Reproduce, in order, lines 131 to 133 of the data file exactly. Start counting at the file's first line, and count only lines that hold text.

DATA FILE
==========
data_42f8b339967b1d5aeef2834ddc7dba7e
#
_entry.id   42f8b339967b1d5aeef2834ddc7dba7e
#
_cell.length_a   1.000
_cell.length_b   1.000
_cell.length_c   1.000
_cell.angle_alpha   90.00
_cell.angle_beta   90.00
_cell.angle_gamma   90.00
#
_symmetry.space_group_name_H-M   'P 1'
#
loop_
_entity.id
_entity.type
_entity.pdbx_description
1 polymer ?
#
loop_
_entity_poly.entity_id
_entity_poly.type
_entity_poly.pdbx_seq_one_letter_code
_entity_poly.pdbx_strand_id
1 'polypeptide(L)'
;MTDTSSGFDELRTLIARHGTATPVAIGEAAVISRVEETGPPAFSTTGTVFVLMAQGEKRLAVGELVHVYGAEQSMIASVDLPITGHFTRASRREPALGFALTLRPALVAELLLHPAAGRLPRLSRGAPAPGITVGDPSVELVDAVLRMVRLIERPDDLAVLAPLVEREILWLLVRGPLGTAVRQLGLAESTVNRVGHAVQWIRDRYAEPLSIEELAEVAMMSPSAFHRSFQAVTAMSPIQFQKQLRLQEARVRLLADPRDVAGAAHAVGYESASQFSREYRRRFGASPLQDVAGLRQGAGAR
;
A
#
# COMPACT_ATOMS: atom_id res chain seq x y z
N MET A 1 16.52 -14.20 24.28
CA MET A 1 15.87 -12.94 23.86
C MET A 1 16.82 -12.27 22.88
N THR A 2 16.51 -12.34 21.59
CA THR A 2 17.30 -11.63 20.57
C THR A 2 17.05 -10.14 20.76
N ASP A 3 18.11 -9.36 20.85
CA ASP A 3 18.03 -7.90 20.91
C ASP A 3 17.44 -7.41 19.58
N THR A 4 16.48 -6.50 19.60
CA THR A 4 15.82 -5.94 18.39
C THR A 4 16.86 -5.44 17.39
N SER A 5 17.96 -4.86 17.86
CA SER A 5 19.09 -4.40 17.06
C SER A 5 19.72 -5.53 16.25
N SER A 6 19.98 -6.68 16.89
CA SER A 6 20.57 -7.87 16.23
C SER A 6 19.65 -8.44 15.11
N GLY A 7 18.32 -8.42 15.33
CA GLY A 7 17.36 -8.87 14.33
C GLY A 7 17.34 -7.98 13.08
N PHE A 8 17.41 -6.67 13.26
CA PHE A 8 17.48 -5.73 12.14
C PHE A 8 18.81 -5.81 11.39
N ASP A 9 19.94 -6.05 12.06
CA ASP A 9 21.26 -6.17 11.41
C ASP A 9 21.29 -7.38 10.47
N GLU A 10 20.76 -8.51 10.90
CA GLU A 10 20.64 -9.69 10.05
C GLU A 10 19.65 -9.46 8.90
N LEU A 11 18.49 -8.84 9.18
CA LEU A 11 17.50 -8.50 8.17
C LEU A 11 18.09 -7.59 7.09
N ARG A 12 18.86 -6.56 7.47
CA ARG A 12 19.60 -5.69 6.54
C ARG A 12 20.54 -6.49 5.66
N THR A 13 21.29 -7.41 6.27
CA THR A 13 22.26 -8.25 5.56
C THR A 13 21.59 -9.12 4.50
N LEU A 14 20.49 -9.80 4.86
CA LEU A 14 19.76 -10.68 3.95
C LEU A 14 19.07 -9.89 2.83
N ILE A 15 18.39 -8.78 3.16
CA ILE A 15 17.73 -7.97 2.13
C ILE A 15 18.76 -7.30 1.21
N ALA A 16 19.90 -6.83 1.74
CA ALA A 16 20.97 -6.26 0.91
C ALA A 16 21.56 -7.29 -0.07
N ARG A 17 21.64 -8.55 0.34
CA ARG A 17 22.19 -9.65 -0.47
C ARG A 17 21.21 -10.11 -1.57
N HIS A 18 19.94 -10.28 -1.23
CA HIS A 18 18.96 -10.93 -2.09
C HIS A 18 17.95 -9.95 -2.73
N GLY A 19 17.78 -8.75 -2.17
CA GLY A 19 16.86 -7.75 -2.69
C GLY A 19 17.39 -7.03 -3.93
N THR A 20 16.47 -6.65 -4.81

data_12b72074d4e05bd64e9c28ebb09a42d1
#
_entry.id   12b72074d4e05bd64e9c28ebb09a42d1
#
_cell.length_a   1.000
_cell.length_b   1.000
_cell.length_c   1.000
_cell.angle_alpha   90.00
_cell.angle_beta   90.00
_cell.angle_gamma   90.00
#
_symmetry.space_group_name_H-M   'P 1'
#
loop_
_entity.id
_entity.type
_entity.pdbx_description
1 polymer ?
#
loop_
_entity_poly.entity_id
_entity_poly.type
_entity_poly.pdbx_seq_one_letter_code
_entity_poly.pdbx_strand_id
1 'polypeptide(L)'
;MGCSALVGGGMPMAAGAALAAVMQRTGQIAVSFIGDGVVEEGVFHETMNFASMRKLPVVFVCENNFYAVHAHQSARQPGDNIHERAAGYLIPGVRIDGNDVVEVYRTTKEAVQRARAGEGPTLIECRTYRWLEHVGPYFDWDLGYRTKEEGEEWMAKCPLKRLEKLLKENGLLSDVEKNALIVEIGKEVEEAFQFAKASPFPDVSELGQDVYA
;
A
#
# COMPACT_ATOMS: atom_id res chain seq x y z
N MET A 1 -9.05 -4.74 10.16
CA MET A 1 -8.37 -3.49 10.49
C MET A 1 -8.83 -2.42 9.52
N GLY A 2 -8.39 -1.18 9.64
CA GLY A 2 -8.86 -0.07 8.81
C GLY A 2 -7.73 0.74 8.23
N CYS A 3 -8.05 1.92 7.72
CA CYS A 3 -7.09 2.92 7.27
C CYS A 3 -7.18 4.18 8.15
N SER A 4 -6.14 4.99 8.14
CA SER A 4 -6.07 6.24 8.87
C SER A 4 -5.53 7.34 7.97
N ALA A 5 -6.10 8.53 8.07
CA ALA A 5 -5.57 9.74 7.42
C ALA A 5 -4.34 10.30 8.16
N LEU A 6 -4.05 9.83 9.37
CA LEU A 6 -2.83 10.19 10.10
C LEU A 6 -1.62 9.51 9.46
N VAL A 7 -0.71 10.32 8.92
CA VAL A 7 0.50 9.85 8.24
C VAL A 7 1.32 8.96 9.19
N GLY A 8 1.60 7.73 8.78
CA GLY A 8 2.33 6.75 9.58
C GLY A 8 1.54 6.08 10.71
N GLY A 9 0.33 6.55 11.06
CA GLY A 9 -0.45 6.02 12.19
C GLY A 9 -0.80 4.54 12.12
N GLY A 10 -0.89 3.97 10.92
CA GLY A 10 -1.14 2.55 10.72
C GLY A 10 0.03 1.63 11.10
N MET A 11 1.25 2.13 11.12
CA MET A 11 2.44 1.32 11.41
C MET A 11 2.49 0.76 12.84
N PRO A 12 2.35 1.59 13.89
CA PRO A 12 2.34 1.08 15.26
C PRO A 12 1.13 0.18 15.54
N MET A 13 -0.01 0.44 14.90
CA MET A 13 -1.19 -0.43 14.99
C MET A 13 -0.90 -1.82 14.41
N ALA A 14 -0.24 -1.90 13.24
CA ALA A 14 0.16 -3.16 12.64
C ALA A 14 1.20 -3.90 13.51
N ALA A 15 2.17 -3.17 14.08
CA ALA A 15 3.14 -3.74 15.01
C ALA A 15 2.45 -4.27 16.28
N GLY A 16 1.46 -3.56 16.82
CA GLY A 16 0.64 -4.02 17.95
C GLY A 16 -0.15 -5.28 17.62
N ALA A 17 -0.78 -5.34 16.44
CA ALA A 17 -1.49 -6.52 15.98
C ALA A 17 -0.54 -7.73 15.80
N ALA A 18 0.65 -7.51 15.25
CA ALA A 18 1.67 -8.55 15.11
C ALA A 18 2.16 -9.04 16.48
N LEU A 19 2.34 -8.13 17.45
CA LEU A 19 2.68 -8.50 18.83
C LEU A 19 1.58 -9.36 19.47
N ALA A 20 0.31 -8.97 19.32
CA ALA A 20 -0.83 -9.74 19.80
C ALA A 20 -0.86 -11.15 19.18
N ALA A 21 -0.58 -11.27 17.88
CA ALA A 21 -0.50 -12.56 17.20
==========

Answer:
N ALA A 5 -6.10 8.53 8.07
CA ALA A 5 -5.57 9.74 7.42
C ALA A 5 -4.34 10.30 8.16